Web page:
An experiment conducted by physicists at CERN's Large Hadron Collider is shedding light on how matter and antimatter behave differently.
The behavior, which was observed in decays of D mesons particles in the LHCb experiment, also revealed a small mechanism that can explain why matter is more abundant than antimatter in the universe.
Matter And Antimatter
Antimatter and normal matter are essentially identical, but the two have opposite charges. Understanding the imbalance between matter and antimatter is crucial because it can explain one of the mysteries about the universe.
Matter and antimatter will immediately annihilate into energy when they meet because of their opposite charges,
The theory posits that the Big Bang created matter and antimatter in equal amounts. If matter and antimatter existed in equal parts in the early universe, they would have annihilated each other and, thus, nothing should have existed.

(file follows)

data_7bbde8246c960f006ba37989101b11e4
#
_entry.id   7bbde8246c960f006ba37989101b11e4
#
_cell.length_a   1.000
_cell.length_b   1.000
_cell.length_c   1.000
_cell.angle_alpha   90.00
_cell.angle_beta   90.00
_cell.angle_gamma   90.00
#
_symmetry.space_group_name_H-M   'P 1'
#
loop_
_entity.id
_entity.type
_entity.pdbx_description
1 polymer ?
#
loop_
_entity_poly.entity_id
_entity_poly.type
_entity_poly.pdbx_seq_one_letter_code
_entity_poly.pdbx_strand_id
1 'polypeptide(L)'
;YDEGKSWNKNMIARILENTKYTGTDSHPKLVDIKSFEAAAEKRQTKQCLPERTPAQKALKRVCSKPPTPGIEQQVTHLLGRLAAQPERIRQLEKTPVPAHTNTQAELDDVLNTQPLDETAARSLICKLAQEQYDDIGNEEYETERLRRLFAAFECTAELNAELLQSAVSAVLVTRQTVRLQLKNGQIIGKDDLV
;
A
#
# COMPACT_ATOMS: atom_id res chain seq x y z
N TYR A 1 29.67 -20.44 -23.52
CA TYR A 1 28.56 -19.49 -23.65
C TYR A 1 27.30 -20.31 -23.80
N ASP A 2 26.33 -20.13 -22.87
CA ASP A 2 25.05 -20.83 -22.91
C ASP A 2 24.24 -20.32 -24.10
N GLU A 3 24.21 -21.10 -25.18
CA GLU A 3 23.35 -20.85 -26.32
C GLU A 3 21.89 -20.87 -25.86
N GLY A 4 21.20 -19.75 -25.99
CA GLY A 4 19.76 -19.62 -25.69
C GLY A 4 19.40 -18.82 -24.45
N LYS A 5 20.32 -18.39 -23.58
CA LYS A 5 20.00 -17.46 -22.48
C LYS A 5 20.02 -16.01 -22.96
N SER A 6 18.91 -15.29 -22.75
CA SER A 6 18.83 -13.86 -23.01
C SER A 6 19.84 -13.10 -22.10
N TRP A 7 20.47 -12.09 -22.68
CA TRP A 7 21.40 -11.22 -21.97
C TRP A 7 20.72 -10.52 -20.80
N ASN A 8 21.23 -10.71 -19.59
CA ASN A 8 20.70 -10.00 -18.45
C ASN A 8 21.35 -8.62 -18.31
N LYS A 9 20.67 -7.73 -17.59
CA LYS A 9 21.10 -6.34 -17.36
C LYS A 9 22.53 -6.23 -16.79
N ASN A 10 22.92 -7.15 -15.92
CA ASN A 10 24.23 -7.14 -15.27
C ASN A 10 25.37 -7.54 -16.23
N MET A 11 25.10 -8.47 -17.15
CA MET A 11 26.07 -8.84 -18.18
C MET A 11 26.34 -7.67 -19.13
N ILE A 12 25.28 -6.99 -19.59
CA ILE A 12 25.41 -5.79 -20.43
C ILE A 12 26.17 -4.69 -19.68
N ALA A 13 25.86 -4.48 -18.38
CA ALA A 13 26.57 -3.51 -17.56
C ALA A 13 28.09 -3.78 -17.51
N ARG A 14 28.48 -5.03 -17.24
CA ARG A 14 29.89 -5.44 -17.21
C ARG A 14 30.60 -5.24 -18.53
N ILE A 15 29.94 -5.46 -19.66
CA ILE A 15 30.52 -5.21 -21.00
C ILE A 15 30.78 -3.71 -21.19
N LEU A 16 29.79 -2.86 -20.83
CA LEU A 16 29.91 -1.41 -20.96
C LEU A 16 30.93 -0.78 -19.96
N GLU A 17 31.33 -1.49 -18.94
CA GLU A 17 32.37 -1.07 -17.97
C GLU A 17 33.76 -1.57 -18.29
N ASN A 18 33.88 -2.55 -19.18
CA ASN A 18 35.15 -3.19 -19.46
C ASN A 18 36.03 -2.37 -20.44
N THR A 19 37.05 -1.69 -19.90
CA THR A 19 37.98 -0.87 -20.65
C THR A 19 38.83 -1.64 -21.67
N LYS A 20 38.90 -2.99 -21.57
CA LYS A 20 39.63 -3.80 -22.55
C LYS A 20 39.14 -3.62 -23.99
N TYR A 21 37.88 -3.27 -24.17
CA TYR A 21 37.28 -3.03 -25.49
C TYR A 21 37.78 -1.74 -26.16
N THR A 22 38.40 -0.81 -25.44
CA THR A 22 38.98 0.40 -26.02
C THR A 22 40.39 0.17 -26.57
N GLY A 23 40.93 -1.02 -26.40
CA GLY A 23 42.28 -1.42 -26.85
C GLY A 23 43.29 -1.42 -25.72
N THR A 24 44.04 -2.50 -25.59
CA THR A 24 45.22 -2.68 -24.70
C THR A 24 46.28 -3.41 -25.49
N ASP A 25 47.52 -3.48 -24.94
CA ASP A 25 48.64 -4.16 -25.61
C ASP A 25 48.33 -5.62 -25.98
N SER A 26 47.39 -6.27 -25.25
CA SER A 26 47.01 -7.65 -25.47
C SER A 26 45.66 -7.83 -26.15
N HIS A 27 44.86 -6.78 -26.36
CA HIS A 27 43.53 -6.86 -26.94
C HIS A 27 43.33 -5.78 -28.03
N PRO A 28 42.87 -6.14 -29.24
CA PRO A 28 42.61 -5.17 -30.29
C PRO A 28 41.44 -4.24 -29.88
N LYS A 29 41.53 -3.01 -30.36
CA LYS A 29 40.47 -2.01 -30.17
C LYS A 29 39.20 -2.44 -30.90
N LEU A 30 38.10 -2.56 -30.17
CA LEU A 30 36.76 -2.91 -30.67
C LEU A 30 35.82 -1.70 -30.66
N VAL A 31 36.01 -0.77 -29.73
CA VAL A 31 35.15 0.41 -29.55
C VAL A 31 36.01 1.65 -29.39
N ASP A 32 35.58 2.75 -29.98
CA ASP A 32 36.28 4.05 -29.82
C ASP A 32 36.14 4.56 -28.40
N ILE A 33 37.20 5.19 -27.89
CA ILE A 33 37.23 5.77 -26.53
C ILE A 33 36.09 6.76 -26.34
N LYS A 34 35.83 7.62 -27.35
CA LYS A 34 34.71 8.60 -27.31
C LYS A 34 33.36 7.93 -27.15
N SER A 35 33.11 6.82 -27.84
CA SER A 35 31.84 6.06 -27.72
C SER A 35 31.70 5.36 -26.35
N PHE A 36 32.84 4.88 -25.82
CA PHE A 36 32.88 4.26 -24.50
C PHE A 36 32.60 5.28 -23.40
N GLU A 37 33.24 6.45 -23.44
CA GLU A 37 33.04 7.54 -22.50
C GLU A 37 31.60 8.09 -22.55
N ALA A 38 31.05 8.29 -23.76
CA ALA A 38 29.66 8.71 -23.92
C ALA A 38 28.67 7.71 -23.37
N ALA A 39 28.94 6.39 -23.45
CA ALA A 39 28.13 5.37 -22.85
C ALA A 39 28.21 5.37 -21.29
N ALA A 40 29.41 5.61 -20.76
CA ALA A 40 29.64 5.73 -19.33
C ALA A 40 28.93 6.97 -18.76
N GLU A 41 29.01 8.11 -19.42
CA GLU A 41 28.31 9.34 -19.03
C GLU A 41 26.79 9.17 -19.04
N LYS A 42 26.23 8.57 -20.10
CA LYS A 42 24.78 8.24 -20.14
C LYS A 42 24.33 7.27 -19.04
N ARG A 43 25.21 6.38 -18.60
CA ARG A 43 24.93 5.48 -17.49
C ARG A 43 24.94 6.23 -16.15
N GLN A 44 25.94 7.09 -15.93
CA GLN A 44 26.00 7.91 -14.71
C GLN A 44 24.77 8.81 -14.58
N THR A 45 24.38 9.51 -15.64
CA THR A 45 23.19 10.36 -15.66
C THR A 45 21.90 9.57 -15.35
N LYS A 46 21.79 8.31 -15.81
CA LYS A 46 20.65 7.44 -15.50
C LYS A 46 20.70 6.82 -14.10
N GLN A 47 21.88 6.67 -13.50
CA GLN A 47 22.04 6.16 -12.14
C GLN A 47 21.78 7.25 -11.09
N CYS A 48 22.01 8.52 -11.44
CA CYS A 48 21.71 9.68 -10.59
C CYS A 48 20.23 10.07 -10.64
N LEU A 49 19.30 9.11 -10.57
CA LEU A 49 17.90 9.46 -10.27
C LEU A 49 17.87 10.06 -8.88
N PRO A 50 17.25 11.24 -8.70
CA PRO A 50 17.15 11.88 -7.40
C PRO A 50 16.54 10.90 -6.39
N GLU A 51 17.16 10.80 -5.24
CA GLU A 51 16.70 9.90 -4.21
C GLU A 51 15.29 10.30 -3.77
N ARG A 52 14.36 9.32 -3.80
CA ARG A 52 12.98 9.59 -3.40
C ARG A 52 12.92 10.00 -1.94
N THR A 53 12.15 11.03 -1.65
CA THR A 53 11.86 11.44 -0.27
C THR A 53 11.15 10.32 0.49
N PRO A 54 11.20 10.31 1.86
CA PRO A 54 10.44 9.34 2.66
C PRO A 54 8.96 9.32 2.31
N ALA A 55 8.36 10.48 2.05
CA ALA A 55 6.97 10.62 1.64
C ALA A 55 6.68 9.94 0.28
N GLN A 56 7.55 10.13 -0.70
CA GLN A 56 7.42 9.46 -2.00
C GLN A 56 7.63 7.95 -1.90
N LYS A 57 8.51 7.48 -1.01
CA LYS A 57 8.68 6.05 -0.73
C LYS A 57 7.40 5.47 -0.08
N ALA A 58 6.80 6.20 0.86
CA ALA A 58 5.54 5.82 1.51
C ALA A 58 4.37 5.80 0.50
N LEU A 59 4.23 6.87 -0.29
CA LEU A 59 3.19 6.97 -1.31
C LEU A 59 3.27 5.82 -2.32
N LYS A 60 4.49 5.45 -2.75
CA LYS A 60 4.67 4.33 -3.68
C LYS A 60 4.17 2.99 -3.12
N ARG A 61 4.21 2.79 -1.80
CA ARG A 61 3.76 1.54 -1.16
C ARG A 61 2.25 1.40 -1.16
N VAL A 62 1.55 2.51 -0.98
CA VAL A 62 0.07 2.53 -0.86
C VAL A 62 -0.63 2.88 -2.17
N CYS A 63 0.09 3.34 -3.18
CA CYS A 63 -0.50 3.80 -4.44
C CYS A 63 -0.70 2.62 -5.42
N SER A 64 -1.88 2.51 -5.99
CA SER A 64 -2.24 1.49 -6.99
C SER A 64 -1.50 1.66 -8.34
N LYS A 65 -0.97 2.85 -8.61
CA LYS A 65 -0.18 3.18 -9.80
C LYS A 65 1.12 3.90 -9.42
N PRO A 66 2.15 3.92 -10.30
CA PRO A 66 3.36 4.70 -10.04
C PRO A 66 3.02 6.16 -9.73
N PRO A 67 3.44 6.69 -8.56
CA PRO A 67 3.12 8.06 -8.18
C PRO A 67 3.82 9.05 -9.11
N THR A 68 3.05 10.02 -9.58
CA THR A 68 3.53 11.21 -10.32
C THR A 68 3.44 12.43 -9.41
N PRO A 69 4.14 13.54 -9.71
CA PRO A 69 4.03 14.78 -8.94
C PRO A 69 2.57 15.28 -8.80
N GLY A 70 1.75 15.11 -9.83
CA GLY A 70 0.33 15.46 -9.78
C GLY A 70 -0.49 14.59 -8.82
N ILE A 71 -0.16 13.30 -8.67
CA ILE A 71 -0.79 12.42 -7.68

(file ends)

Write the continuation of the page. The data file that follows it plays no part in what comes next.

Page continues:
Certain interactions between particles produce differences in the behaviors of matter particles and their opposite counterparts. This phenomenon that created the imbalance between matter and antimatter is called CP violation.
As early as the 1960s, physicists have already found CP violation in particles containing quarks, but only in the strange and bottom of the six known flavors of quarks.
The LHCb experiment at the world's most powerful particle accelerator, however, managed to observe the phenomenon in D mesons comprised of charm quarks
Potential New Sources Of Matter-Antimatter Asymmetry
Marco Gersabeck, a particle physicist from the University of Manchester, cited the implications if the asymmetry observed in D mesons does not come from the same mechanism that causes those observed in strange and bottom quarks.
"This leaves room for new sources of matter-antimatter asymmetry that can add to the total such asymmetry in the early universe," Gersabeck said. "And that's important as the few known cases of asymmetry can't explain why the universe contains so much matter.
Particle physicist Olya Igonkina, from the National Institute for Nuclear and High-Energy Physics in Amsterdam, said the effects of the D-meson behavior may be too small to fully understand the dominance of matter, but it offers a new avenue to unravel the problem.